Understanding the challenge: The environmental and social impact of food loss

Waste and loss are prevalent throughout the food industry. One third of all food is lost or wasted1, and the waste is spread throughout the entire value chain – from agriculture and rearing, through production, transportation, storage and in the kitchens of final consumers.

Sustainable Development Target 12.3 aims to “halve per capita global food waste at the retail and consumer levels and reduce food losses along production and supply chains2.” As an estimated 14% of the world’s food is lost in production before it reaches the retailer, reaching this target would lead to a significant amount of nutrition staying in the food production cycle3.

Addressing this target would contribute to several dimensions of the 2030 Agenda, such as reducing food insecurity and hunger, improving freshwater availability, addressing climate change, and protecting ecosystem sustainability.

For Roberto Franchitti, Executive Vice President for Services, addressing this goal is vital for several reasons. “Waste reduction is a moral imperative,” he says, “especially when it comes to food loss. Wasting or losing food ultimately contributes to food shortages, so everyone in the industry has an obligation to play a part.”

He also emphasizes the fact that reducing inefficiency and waste almost always brings business benefits as well. “I can’t think of any examples that we’ve been involved in, where there hasn’t been a business case for investing in efficiency and waste reduction,” he concludes.

Triple benefit to fighting food waste

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Increase the amount of food available for human consumption

One benefit to fighting food waste is that reducing waste makes more food available for human consumption, which is vital in a world where food insecurity is a real threat for many people around the world.

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Deliver cost savings to food producers and consumers

In food production, technical inefficiencies and malfunctions cause a large portion of the waste4 – food is perishable and unscheduled shutdowns can leave this food stranded at key moments in the production cycle. Pluse, changeovers between different products often lead to food loss while equipment is shut down, cleaned, and restarted.

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Lower the environmental and climate impact of food production

By protecting food throughout the value chain, we can turn by-products into added-value ingredients, increasing efficiencies, reducing food waste and making the most of raw materials.

Collaborative innovation in action

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Dramatic reductions of powdered food waste

Collaboration with Rockwell Automation has enabled us to launch our Powder Plant Booster™ solution, to be packaged with Rockwell Automation’s Model Predictive Control (MPC) and its Pavilion8® and PlantPAx® MPC technology. The new solution dramatically reduces waste by tackling quality variability and off-spec products, while improving throughput and reducing energy consumption.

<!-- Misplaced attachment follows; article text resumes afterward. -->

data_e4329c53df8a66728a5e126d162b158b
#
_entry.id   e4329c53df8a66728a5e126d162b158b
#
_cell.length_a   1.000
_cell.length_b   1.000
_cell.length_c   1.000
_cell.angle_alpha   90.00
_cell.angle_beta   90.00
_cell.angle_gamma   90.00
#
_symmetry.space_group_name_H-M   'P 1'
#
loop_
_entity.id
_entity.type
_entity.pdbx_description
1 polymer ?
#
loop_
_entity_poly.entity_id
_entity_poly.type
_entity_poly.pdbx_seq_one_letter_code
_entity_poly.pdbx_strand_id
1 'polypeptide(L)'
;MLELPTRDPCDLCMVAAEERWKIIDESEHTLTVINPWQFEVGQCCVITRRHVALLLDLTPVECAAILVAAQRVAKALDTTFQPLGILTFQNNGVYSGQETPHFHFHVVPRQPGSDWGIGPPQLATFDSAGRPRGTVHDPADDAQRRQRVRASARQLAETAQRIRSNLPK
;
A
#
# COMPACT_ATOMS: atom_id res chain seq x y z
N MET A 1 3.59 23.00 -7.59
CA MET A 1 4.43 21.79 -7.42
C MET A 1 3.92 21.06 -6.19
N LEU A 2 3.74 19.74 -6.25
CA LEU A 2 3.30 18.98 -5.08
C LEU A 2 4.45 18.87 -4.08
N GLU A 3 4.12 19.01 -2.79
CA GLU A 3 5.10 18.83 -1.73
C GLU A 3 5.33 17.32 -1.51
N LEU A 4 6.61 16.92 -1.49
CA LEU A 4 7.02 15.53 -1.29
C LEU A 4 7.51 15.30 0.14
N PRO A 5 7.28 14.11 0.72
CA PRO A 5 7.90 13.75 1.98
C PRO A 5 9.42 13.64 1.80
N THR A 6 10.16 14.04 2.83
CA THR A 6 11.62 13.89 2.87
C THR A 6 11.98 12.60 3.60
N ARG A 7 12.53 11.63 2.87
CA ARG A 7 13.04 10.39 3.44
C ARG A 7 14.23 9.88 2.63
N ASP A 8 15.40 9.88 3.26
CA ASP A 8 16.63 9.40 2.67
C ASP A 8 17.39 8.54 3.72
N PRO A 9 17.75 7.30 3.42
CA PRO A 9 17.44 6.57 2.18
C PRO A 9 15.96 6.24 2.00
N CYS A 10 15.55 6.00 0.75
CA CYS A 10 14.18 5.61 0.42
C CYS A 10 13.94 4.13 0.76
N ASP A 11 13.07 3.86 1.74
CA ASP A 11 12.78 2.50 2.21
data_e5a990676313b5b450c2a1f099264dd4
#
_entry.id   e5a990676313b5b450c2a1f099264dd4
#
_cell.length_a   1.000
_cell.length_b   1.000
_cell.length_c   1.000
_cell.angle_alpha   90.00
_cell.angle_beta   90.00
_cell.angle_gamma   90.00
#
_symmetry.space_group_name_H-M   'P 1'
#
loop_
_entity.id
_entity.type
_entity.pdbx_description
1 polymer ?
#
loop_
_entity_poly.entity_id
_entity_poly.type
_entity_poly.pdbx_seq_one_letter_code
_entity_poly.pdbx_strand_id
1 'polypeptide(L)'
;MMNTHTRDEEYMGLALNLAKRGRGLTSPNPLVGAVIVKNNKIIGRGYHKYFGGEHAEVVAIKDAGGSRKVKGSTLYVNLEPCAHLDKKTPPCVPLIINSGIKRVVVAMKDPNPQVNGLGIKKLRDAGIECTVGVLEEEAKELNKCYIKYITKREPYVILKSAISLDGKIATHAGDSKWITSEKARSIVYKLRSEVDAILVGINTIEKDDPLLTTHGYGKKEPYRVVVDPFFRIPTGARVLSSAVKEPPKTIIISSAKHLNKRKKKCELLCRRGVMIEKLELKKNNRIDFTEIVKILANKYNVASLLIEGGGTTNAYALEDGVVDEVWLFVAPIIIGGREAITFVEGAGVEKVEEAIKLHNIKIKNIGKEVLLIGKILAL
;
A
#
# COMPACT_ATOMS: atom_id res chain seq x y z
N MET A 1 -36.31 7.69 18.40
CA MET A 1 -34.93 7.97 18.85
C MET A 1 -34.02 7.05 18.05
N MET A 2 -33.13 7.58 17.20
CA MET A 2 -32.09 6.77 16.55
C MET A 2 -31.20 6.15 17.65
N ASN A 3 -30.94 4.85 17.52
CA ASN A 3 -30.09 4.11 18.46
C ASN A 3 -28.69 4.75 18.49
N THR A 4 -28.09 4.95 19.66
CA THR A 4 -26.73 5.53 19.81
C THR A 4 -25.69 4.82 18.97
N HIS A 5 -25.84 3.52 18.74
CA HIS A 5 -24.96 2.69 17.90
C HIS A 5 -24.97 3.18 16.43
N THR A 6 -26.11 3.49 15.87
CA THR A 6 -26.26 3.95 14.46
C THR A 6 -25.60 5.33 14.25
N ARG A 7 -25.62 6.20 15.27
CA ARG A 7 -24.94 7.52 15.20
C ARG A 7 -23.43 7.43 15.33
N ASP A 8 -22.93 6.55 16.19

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Connected factory workers

To help empower workers in food production with the tools and training needed to accelerate zero waste processes in food manufacturing plants, Tetra Pak partnered with the Canadian connected-worker-platform developer Poka. The result of the collaboration is the first global and scalable connected workforce service that Tetra Pak has rolled out as part of its training and support solution.

Explore other focus areas

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Sustainable materials

Every day, Tetra Pak protects billions of litres of food products and the people who consume them. To make sure we also protect the planet, we work relentlessly to develop the world’s most sustainable food package2.

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Food production

Enzymes, enrichment and even insects. These and many more innovative solutions will be needed to address global food production challenges that include an estimated 70% increase in the need for animal proteins by 2050.

1. World Bank. Addressing Food Loss and Waste: A global Problem with Local Solutions (2020).

2. UN General Assembly. Transforming our world: The 2030 Agenda for Sustainable Development. (2015).

3. FAO. Indicator 12.3.1 – Global Food Loss and Waste.

4. Ishangulyyev, R., Kim, S. & Lee, S. H. Understanding Food Loss and Waste – Why Are We Losing and Wasting Food? Foods 8,297 (2019).

5. This means creating cartons that are fully made of renewable or recycled materials, that are responsibly sourced, therefore helping protect and restore our planet's climate, resources and biodiversity; contributing towards carbon-neutral production and distribution; are convenient and safe, therefore helping to enable a resilient food system; are fully recyclable.